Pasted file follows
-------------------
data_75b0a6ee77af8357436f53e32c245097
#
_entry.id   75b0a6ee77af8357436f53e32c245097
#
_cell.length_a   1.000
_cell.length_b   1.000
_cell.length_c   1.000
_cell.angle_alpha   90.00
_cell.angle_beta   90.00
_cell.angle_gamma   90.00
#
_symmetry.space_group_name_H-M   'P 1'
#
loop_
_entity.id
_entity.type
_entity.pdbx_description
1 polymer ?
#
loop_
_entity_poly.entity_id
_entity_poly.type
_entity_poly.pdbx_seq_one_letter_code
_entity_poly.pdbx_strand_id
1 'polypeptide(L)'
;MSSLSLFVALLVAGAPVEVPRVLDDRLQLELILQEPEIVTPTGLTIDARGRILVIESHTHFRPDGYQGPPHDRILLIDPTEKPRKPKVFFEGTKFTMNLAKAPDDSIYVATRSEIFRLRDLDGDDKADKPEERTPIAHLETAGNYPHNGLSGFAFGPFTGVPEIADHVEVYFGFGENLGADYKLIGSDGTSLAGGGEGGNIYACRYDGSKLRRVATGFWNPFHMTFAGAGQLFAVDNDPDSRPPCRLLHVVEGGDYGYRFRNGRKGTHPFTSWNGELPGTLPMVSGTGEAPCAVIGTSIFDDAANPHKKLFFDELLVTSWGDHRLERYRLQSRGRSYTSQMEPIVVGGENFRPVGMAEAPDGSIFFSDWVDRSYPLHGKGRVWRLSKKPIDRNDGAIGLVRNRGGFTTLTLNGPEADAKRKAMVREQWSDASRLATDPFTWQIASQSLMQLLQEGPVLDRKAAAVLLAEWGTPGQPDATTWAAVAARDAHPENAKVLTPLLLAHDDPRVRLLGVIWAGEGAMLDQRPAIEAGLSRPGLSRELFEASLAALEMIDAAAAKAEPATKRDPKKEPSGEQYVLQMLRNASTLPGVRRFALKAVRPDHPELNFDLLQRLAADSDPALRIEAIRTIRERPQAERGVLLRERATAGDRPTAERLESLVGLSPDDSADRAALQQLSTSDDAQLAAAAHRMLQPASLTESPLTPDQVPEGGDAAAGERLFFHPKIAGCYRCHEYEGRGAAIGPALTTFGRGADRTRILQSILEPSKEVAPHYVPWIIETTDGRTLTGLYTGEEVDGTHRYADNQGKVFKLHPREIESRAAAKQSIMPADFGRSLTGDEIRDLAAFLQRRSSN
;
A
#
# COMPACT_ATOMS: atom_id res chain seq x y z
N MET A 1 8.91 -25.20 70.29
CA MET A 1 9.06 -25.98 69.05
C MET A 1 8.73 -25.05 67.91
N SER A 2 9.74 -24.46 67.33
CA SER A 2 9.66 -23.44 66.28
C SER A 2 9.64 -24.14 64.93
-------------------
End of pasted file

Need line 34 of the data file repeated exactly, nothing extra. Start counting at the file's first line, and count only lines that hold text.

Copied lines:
N SER A 2 9.74 -24.46 67.33